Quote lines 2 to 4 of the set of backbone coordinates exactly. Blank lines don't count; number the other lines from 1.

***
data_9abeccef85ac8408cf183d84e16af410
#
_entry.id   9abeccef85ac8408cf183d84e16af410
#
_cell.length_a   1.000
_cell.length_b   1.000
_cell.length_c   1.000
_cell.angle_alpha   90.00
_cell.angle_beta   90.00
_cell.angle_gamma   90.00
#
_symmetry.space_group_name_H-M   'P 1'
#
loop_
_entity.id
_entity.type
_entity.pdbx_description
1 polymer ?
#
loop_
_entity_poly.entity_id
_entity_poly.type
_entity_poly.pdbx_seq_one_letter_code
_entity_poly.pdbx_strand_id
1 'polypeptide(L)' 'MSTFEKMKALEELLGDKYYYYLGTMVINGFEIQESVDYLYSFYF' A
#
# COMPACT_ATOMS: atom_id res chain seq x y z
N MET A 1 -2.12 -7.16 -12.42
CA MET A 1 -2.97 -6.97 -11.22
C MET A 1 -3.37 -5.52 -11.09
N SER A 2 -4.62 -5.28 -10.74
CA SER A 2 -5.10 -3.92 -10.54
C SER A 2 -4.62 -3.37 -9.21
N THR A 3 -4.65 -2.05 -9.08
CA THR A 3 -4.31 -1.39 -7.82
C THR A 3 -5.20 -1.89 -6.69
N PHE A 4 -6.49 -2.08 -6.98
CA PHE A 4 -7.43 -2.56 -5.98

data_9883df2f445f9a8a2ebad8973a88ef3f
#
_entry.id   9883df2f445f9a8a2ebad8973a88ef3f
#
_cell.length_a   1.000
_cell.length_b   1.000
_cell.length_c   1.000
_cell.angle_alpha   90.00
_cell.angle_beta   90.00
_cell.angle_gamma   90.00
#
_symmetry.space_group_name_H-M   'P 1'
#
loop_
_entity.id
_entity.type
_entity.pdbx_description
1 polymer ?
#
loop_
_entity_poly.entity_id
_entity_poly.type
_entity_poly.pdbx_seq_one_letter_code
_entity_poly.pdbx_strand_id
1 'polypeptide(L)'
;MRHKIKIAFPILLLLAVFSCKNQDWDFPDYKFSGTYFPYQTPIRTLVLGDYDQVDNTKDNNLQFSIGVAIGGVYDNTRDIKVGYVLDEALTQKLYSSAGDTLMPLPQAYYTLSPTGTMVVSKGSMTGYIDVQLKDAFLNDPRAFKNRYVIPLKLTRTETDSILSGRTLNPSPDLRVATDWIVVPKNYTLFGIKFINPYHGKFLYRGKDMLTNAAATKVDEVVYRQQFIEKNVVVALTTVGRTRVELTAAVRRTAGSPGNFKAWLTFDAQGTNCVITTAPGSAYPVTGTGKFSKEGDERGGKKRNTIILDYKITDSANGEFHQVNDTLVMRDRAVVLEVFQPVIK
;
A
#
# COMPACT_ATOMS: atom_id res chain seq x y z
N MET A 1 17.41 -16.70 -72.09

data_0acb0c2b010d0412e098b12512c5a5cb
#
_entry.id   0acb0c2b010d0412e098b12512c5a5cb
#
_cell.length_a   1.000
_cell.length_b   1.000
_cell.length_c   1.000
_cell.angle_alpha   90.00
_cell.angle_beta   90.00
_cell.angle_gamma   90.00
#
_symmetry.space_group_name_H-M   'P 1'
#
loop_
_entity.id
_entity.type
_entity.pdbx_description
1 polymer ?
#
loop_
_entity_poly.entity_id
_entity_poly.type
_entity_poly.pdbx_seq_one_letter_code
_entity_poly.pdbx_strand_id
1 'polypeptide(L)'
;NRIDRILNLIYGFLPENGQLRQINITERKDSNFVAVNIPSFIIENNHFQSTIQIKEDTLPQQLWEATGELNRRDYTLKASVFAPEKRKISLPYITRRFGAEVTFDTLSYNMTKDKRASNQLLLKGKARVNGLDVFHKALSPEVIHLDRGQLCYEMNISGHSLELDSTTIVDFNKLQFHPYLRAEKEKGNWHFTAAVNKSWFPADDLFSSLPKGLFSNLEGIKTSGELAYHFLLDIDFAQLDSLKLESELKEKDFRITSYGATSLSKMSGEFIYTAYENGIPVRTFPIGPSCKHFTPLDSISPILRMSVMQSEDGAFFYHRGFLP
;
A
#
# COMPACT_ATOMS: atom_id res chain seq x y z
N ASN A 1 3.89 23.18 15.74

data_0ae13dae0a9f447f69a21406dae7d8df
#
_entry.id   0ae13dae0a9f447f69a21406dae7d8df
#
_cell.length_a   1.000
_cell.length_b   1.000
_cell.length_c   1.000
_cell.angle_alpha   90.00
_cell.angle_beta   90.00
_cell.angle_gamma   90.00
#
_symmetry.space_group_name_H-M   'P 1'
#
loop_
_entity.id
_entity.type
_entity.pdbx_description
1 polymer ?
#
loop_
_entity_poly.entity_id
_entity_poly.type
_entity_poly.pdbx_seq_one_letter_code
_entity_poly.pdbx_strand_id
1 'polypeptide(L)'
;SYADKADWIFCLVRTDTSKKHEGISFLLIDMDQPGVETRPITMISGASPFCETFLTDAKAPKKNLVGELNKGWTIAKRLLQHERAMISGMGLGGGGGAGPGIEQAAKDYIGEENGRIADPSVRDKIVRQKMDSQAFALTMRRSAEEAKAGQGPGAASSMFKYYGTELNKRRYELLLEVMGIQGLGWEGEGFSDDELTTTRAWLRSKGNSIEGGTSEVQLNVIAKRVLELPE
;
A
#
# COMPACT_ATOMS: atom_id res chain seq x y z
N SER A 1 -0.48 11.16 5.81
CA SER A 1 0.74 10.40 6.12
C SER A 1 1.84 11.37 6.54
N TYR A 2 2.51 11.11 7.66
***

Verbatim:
#
_entry.id   9abeccef85ac8408cf183d84e16af410
#